“The rise in support from the U.S. to the continent is a credit to Africa itself, which is increasingly viewed as a favored destination for global investors, multilaterals and export credit agencies,” says Jude Kearney, President of Kearney Africa and former Deputy Assistant Secretary for Service Industries and Finance at the U.S. Department of Commerce during the Clinton Administration. “Africa continues to command a healthy share of global FDI in oil and gas industries. It has for decades shown that investment in those sectors is favorable compared to other jurisdictions and can be successful by many measures. Even as Africa and the rest of the world wrestles with a global pandemic, Africa’s energy sector shows vitality and resiliency – not only in hydrocarbons but in regard to new opportunities in mining, liquefied natural gas, and agriculture.”
Both African governments and private sector sponsors of African energy projects value highly the combination of investment and partnership that US investors famously convey. The USAEF seeks to enable successful partnerships between its participants such that the energy development goals of U.S. investors and strategic partners and their African counterparts can be achieved.
Angola’s Petroleum Agency Outlines Timeline for Ongoing Bid-round
Angola’s National Oil, Gas and Biofuel’s Agency (ANPG) has outlined its timetable for the evaluation of its ongoing 2020 bid round, as interest in the acreage on offer continues to grow.
In line with its statutory duties as national concessionaire in charge of the attribution of petroleum exploration blocks, the ANPG has sought to adjust its processes to remain competitive in the current market environment, which is dominated by concerns around COVID-19, long-term demand considerations and stiff competition from new and promising frontiers like Guyana and Suriname.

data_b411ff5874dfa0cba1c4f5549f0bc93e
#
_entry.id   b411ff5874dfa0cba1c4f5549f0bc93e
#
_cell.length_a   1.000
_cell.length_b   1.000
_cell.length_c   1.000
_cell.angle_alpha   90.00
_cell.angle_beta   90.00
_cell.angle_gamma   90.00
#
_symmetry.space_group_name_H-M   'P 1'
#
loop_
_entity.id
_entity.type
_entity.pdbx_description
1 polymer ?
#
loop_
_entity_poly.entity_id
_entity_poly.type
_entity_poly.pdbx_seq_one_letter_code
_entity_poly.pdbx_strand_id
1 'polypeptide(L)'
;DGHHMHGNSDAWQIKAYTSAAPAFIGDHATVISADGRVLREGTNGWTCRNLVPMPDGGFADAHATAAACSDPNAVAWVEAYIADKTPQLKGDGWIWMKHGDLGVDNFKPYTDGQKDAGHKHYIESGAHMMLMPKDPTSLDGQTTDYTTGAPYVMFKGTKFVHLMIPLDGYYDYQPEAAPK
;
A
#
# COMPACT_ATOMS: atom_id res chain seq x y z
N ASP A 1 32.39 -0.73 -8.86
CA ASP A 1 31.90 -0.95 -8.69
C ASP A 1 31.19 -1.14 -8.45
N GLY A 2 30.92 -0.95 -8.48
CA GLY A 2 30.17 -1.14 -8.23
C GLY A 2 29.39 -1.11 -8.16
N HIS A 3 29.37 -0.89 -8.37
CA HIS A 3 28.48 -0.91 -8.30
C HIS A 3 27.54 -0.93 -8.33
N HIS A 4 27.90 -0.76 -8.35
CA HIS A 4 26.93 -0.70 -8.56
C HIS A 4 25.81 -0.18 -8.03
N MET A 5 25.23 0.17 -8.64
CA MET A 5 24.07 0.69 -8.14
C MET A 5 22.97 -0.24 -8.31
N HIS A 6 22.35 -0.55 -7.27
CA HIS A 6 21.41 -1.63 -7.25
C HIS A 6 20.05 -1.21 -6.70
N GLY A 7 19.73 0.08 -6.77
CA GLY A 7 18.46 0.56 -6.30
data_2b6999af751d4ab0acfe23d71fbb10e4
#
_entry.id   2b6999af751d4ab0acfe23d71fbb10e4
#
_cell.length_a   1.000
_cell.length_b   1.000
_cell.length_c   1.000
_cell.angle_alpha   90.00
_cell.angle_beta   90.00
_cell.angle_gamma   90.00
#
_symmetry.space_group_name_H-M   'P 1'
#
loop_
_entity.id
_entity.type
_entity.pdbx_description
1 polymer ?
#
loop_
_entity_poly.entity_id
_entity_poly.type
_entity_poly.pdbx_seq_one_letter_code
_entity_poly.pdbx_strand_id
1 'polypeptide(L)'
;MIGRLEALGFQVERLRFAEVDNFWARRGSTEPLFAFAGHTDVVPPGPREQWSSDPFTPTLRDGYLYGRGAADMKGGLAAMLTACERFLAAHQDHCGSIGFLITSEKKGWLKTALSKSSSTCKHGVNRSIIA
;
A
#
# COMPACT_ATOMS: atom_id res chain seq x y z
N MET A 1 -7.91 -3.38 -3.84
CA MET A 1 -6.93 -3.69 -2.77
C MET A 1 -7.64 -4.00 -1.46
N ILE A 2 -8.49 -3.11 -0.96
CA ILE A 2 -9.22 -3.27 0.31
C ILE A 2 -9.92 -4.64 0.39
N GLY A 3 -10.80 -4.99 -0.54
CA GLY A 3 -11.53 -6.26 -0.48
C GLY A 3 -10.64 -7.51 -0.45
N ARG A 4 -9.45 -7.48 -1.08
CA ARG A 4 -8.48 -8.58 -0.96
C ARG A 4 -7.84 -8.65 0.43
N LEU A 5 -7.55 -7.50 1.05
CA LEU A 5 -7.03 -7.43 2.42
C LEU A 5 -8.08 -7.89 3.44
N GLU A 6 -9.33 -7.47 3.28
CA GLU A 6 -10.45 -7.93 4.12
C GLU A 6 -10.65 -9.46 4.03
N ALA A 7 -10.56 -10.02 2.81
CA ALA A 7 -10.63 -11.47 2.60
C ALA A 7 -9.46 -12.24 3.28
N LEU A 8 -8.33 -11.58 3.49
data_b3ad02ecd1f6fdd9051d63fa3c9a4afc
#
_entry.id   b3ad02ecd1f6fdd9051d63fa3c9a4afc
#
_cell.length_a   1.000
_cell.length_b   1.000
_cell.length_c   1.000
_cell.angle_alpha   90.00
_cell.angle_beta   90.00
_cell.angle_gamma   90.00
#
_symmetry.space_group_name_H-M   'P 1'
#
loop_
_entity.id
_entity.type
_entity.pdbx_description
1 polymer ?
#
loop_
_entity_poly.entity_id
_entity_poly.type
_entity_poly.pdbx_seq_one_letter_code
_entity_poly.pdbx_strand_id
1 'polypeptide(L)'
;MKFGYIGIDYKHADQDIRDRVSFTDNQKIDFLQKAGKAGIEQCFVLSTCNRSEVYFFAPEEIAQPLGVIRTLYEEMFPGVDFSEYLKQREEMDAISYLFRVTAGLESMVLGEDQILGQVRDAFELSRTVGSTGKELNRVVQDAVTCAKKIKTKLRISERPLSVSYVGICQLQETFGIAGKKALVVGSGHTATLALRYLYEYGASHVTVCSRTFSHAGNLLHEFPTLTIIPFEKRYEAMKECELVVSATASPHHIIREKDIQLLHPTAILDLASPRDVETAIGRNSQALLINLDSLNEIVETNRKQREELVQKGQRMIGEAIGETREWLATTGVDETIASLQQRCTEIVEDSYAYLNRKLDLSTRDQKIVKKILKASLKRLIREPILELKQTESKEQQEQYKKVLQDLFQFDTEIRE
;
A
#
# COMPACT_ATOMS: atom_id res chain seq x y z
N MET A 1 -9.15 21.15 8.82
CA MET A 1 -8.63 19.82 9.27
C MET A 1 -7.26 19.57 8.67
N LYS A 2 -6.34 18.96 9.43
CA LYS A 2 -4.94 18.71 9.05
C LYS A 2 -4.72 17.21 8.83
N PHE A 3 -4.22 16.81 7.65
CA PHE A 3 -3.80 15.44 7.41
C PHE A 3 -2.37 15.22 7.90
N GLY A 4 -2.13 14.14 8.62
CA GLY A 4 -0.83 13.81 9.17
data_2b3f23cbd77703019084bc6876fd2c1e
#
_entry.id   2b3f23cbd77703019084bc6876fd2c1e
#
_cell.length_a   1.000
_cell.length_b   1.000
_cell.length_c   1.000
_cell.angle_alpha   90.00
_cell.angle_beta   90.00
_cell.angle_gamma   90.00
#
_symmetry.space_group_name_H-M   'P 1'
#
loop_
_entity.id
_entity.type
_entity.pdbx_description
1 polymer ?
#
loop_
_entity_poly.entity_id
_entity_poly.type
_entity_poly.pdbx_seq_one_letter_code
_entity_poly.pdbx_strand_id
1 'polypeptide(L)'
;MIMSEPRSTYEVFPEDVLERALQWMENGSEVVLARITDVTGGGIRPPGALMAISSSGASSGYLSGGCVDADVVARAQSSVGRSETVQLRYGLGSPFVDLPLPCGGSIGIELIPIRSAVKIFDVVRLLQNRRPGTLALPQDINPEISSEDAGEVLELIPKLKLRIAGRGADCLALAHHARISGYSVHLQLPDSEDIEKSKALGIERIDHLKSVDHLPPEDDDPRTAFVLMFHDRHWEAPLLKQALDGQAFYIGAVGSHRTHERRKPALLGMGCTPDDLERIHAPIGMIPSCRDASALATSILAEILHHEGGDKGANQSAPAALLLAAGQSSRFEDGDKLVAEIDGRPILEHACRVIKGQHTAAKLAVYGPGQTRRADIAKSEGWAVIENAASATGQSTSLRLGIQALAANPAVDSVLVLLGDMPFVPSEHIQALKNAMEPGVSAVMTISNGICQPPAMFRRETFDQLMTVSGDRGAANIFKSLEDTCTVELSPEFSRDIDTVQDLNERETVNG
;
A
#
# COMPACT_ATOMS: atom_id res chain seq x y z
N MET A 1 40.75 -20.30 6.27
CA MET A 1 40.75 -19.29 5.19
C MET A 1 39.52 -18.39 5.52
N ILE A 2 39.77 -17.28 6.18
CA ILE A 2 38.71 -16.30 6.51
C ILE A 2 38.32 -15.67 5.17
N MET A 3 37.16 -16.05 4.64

The ongoing bid-round is a manifestation of Angola’s strategy for the continuous attribution of petroleum concessions 2019-2025 which was approved and codified by Presidential Decree no. 52/19, of 18 February 2019. The aim of the strategy is to provide access to promising acreage to competent explorers in an effort to increase geological knowledge about Angola’s hydrocarbons potential and ultimately increase proven reserves.
A hybrid online and physical roadshow for the current bid-round is scheduled for April 6 in at the Talatona Convention Centre in Luanda. This event will provide the opportunity for investors to engage with the agency regarding the blocks on offer, the data packages and the accessibility studies, as well as touch upon environmental, logistical and local content issues.
This will kickstart a series of both digital and in-person roadshows and technical presentations to promote the blocks to be awarded in key international markets. The acreages on offer include:
- Three blocks of the lower Congo onshore Basin CON1, CON5 and CON6
- Six of the Kwanza onshore Basin (KON5, KON6, KON8, KON9, KON17 and KON20)
In line with the provisions of Presidential Decree No. 86/18, of 2 April 2019, which establishes the rules for the organization of bid rounds, the ongoing 2020 bid round will unfold as follows:
- Tender Launch
- Proposal submission
- The opening of offers from potential suitors in a public setting
- The evaluation and qualification of proposals
- The submission of the evaluation report to the Ministry of Mineral Resources and Petroleum and Gas
- Contract negotiation with the winners of the bid-round